Pip had been right. It was getting darker now. The trees were so thick they shut the light out so it felt like dusk even though the sky, where you could see it, was still pretty blue.

Fred became aware that he could not hear the festival sounds any more. He looked around nervously. No sign of anything but trees and brambles. Undergrowth and rabbit poo. Nice. Not.

Pip stopped. “Got anything to eat?”
“No,” said Fred. He wasn’t that hungry.
“I could murder a sandwich.”
“Sorry,” said Fred. Like it was his fault. “We could go back and get something,” he suggested. A chivalrous exit. And he wouldn’t be sorry to give up on the ghosts.

“Yeah,” she said. “Alright. Doesn’t feel very ghosty anyway. Not dark enough. Any idea which way?”
He looked around again, trying not to panic. Still a long time until nightfall.
“No,” he said at last. “I thought you did.”
“Bollocks,” said Pip. “Well, I reckon it’s probably this way.”

She was pointing up a slope to their left. Fred had no idea, but that way looked as good as any other so he let her take the lead.

After a while, Fred said: “You sure this is the right way?”
“No,” said Pip, too cheerfully. “But I can see a light up ahead.”

She pointed and he saw it too. It didn’t look all that bright, but then it was hard in the forest gloom to know whether that meant anything.
Still, a light. That meant people. Therefore festival. Equals good.

They picked up pace a bit. She seemed just as keen as he was to get out of the forest. Fred didn’t know if that was because of the dark or the sandwich. His money was on sandwiches, she didn’t look the sort who’d missed too many meals.

They got nearer the top of the rise and the light seemed to be getting brighter. It was flickery.
“I reckon it’s moving,” said Pip.
“You what?”
Fred watched it. “I don’t think so,” he said. “I think it’s getting bigger though.”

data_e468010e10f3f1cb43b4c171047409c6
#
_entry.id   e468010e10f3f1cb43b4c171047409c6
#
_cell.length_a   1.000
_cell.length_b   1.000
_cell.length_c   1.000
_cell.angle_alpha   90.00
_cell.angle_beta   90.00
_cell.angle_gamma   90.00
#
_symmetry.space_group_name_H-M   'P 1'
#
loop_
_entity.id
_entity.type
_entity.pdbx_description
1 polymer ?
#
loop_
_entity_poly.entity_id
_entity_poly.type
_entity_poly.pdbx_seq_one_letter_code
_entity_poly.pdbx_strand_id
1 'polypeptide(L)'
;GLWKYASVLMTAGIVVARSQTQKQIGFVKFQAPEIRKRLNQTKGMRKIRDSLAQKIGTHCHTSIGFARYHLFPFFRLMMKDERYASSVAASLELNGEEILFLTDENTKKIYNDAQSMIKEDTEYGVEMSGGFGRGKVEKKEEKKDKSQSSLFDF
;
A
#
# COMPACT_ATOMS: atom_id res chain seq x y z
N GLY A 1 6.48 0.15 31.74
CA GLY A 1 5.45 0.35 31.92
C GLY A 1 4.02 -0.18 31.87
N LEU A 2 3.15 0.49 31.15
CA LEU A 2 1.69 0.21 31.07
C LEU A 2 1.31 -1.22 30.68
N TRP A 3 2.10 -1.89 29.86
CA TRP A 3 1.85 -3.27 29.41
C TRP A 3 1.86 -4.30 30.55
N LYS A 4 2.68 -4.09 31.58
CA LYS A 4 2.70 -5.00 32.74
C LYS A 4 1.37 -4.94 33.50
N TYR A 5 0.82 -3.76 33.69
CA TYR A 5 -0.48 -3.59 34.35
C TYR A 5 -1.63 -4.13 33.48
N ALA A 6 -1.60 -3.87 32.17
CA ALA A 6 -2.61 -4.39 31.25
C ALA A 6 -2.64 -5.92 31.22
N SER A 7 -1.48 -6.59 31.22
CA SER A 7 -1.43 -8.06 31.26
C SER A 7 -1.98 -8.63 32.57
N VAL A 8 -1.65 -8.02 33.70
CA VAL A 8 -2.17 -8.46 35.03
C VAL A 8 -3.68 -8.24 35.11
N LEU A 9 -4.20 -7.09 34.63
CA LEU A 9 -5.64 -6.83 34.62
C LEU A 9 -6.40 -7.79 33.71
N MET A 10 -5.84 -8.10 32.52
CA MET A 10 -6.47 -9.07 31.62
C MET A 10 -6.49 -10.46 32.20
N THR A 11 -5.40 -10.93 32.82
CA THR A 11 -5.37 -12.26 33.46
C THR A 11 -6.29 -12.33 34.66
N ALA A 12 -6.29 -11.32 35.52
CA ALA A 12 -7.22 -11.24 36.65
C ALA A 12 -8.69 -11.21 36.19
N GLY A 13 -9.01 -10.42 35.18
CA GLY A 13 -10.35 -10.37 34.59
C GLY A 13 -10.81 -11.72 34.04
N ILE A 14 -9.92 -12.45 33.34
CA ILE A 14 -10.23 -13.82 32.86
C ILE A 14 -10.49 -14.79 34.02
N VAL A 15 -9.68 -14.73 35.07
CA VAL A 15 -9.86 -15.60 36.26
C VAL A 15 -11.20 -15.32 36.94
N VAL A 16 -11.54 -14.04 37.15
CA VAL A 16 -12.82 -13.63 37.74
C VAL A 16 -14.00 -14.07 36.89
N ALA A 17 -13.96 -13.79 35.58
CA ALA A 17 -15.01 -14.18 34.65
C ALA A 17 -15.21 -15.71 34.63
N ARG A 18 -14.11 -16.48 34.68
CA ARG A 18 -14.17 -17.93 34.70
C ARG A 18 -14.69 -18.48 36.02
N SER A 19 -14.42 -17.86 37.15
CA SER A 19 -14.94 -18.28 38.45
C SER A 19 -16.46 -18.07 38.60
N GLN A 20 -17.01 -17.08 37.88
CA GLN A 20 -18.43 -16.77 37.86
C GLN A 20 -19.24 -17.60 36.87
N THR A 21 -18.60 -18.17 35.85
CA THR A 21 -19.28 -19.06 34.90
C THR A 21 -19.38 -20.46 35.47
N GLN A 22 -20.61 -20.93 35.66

They kept going, following it through the trees. Fred tried to ignore the knot of anxiety that had started growing in his belly.

There was a line ahead where the trees seemed to thin into a bit of a clearing. As they came out into the open they saw the light. Not people. Not festival. Equalled not good.

It was a candle.

Not just a normal candle though. It was massive. And Fred had been right, too, it was getting bigger. Although that didn’t give him any satisfaction because he was too busy watching the thing grow before his eyes. The actual candle was getting bigger. The flame was growing too, getting bigger and brighter.

It was mental. Impossible.
“Shit,” said Pip, awed. “What the hell is that?”

A scared voice said: “I think it’s magic.”
Fred and Pip instinctively drew closer together. “Who’s there?” called Fred, trying to sound brave.
They saw someone approaching, a shadowy silhouette, hazy and shimmering in the weird, hot light.

“My name is Hazel,” said the voice.
Fred could see now, and was surprised to recognise the person. You see a bloke in a dress, you don’t forget it easily.
“Bloody hell,” he said.

“So what’s going on?” demanded Pip.
“Magic,” repeated Hazel. He – she? – sounded small and lost. “I think it’s real magic.”

And in the background, the freaky candle was still getting bigger and bigger.

The flame was starting to touch a branch that was hanging over from the nearest tree. It licked at the leaves and Fred could smell damp smoke. Pip swore and ran for the candle.

“Put the bloody thing out!” he shouted, and ran after her.

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3 Comments leave one →
  1. April 21, 2013 10:22 pm

    Word count – 1441
    Prompt – Nightfall (BrendaAlicante) – also, a second go-round for Games console (Judy)

    Please leave a comment with a prompt suggestion for Chapter 18
    (Check the sidebar for a link to more info about this interactive project!)

  2. brendaalicante permalink
    April 22, 2013 9:32 pm

    Exciting chapter and very nice written. No doubt you have enough prompts now but if not then I suggest – SAVED

    • brendaalicante permalink
      April 22, 2013 9:34 pm

      Exciting chapter and very nicely written. No doubt you have enough prompts now but if not then I suggest – SAVED

      I meant ‘nicely’ not ‘nice’- typo